A natural tooth is comprised of two main parts: the root (below the gumline) and the crown (the white, visible portion you see above the gumline). When a tooth has been damaged from a cavity or fracture, Dr. Harder begins by assessing how much of the natural crown has been affected. If the damage is fairly minor, he can usually repair it with a filling. If it's more extensive, a dental crown may be necessary to restore the tooth's function and appearance. If any of your teeth are in need of repair, give us a call. As a dentist in Moses Lake with over 20 years of experience, Dr. Harder will recommend the ideal treatment for your smile!
Dental crowns are sometimes called “caps” because they fit snugly over the entire crown of a tooth. They completely replace any damaged tooth structure to enable your tooth to look and function normally again. Dr. Harder will carefully match the color of your crown to your existing smile so that it looks very natural. This way, no one but you and our team will know you’ve had dental work.
Here are just some of the issues that dental crowns in Moses Lake are perfect for:
Here are the basic steps involved in getting a dental crown:
Dental crowns last an average of 15-20 years with basic maintenance. Along with regular checkups and cleanings, make sure to practice good oral hygiene at home. Your crown itself won't develop a cavity, but the tooth underneath it can if the exposed enamel near the gumline isn't kept clean. It's also a good idea to wear a nightguard if you clench and grind to prevent chips and fractures.
Dental crowns are a great way to save badly damaged teeth and will give you a healthier smile for many years to come. If you have any questions or think you may need a dental crown, give us a call today!
As one of the most versatile treatments in the field of dentistry, dental crowns are also incredibly common. Chances are high that someone you know has at least one crown. That being said, you probably still have some questions before you commit to the treatment. Dr. Craig Harder will be sure to teach you all that you need to know when you visit him, but until then, we encourage you to read through this list of dental crown FAQs.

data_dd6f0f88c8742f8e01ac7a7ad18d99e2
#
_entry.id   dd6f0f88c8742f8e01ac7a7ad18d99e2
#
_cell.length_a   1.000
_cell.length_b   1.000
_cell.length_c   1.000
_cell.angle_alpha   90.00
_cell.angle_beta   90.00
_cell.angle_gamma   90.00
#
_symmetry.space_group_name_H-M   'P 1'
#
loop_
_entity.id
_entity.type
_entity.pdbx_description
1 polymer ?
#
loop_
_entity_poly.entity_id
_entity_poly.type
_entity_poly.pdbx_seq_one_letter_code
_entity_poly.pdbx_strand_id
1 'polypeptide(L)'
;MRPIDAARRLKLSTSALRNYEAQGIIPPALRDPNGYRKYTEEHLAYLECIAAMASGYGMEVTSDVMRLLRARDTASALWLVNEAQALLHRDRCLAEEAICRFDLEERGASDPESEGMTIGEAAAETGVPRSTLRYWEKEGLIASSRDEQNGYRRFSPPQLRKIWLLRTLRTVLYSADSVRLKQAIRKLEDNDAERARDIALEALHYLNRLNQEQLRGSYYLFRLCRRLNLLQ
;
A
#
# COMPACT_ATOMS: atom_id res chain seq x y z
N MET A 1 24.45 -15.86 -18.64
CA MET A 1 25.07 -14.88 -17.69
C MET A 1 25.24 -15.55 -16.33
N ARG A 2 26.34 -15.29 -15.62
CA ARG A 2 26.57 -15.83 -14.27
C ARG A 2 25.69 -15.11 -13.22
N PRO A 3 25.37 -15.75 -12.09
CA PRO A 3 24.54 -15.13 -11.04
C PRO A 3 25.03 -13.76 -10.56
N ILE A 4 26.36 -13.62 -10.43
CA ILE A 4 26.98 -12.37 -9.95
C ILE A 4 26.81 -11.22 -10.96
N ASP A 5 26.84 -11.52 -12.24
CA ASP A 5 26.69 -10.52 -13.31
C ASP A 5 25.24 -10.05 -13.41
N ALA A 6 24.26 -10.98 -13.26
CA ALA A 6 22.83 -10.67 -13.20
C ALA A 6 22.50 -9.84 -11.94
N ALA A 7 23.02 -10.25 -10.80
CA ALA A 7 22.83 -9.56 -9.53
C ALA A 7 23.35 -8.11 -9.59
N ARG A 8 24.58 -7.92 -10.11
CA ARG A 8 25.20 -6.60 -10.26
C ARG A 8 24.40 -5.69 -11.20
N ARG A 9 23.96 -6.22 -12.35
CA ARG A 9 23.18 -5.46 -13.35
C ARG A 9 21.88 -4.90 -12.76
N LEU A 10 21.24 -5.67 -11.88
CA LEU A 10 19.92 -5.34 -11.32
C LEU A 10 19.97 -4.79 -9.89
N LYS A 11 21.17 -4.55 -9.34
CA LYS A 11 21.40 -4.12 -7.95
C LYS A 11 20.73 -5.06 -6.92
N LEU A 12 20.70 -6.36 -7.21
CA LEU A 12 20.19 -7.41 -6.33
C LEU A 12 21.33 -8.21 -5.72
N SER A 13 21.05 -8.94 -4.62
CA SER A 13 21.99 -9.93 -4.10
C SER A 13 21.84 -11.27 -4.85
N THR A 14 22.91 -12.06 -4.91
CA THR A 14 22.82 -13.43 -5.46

Technically, dental crowns in Moses Lake are not permanent, but they can protect your tooth for an average of 15 years or longer, provided you take good care of them. However, the process of preparing your tooth for the crown is irreversible – it involves removing a very small amount of enamel from your tooth, which does not grow back. From that point on, the tooth will always need some sort of restoration over it for protection. Keep in mind, though, that the crown should help the damaged underlying tooth avoid damage and help it last for much longer than it may have otherwise.
When preparing your tooth for a dental crown, the first step is always to numb your mouth with a local anesthetic. Dr. Harder will make sure you can’t feel a thing and that you’re fully comfortable before he begins. If you need a bit of help relaxing, or if you have difficulty getting numb, we may offer nitrous oxide sedation to make things easier for you.
After getting a dental crown, you may experience mild soreness or sensitivity in that tooth, but it should only last for a few days. During this period, feel free to take over-the-counter pain medications as directed by your doctor. Definitely give us a call if you experience pain that worsens instead of subsiding.
Once your permanent crown has been placed, it should feel just like any other tooth. In fact, that’s why we reshape your tooth prior to placing the crown; it prevents the restoration from sticking out compared to the rest of your teeth. Plus, our advanced digital dental scanner captures remarkably accurate impressions of your mouth, creating a precise model for your crown.
Generally, Dr. Harder will only recommend a crown if a tooth really needs it and can’t be repaired with more conservative methods. While you might be tempted to avoid scheduling the crown procedure, especially if the tooth isn’t bothering you, it’s better in the long run to get it taken care of sooner rather than later. If you were to wait too long, the tooth could sustain even more damage or decay. Eventually, the tooth might become so weak that it can’t support a crown; it may need root canal therapy or even an extraction! To preserve the tooth and help it stay as healthy as possible, we highly recommend scheduling your dental crown procedure soon after Dr. Harder lets you know that you need one.